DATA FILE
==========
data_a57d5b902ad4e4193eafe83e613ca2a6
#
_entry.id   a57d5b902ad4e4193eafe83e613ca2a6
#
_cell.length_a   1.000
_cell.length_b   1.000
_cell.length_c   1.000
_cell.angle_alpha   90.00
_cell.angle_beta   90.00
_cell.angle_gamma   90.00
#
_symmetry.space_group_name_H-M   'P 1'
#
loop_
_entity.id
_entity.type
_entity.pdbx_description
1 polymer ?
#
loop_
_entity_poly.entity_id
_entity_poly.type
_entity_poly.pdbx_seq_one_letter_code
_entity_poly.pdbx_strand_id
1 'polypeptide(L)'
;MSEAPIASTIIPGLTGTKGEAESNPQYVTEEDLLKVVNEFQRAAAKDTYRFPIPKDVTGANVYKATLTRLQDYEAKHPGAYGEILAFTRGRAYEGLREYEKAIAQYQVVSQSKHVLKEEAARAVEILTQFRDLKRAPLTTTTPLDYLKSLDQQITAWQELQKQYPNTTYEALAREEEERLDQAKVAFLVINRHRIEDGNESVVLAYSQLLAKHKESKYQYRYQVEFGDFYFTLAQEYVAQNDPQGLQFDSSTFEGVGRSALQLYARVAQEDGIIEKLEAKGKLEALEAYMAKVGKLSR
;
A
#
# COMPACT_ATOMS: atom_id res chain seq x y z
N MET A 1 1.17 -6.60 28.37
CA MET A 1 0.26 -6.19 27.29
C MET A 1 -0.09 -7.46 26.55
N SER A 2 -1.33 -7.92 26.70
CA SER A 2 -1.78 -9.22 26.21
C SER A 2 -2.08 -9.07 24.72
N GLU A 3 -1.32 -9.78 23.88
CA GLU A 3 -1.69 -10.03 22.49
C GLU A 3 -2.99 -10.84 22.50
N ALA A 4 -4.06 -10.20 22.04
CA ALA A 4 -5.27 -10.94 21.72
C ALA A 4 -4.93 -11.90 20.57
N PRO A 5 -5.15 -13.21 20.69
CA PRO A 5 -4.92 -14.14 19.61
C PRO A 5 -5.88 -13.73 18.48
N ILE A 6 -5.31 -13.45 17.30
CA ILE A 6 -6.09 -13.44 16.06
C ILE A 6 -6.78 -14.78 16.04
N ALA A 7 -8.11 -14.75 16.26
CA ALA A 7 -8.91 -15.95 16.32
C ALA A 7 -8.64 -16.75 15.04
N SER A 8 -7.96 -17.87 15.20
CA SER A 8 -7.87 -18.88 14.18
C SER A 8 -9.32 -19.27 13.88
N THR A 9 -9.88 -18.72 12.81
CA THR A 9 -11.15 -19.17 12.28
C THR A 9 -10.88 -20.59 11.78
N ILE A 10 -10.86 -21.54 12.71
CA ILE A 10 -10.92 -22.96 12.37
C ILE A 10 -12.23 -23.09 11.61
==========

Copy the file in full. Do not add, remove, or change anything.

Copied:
data_a57d5b902ad4e4193eafe83e613ca2a6
#
_entry.id   a57d5b902ad4e4193eafe83e613ca2a6
#
_cell.length_a   1.000
_cell.length_b   1.000
_cell.length_c   1.000
_cell.angle_alpha   90.00
_cell.angle_beta   90.00
_cell.angle_gamma   90.00
#
_symmetry.space_group_name_H-M   'P 1'
#
loop_
_entity.id
_entity.type
_entity.pdbx_description
1 polymer ?
#
loop_
_entity_poly.entity_id
_entity_poly.type
_entity_poly.pdbx_seq_one_letter_code
_entity_poly.pdbx_strand_id
1 'polypeptide(L)'
;MSEAPIASTIIPGLTGTKGEAESNPQYVTEEDLLKVVNEFQRAAAKDTYRFPIPKDVTGANVYKATLTRLQDYEAKHPGAYGEILAFTRGRAYEGLREYEKAIAQYQVVSQSKHVLKEEAARAVEILTQFRDLKRAPLTTTTPLDYLKSLDQQITAWQELQKQYPNTTYEALAREEEERLDQAKVAFLVINRHRIEDGNESVVLAYSQLLAKHKESKYQYRYQVEFGDFYFTLAQEYVAQNDPQGLQFDSSTFEGVGRSALQLYARVAQEDGIIEKLEAKGKLEALEAYMAKVGKLSR
;
A
#
# COMPACT_ATOMS: atom_id res chain seq x y z
N MET A 1 1.17 -6.60 28.37
CA MET A 1 0.26 -6.19 27.29
C MET A 1 -0.09 -7.46 26.55
N SER A 2 -1.33 -7.92 26.70
CA SER A 2 -1.78 -9.22 26.21
C SER A 2 -2.08 -9.07 24.72
N GLU A 3 -1.32 -9.78 23.88
CA GLU A 3 -1.69 -10.03 22.49
C GLU A 3 -2.99 -10.84 22.50
N ALA A 4 -4.06 -10.20 22.04
CA ALA A 4 -5.27 -10.94 21.72
C ALA A 4 -4.93 -11.90 20.57
N PRO A 5 -5.15 -13.21 20.69
CA PRO A 5 -4.92 -14.14 19.61
C PRO A 5 -5.88 -13.73 18.48
N ILE A 6 -5.31 -13.45 17.30
CA ILE A 6 -6.09 -13.44 16.06
C ILE A 6 -6.78 -14.78 16.04
N ALA A 7 -8.11 -14.75 16.26
CA ALA A 7 -8.91 -15.95 16.32
C ALA A 7 -8.64 -16.75 15.04
N SER A 8 -7.96 -17.87 15.20
CA SER A 8 -7.87 -18.88 14.18
C SER A 8 -9.32 -19.27 13.88
N THR A 9 -9.88 -18.72 12.81
CA THR A 9 -11.15 -19.17 12.28
C THR A 9 -10.88 -20.59 11.78
N ILE A 10 -10.86 -21.54 12.71
CA ILE A 10 -10.92 -22.96 12.37
C ILE A 10 -12.23 -23.09 11.61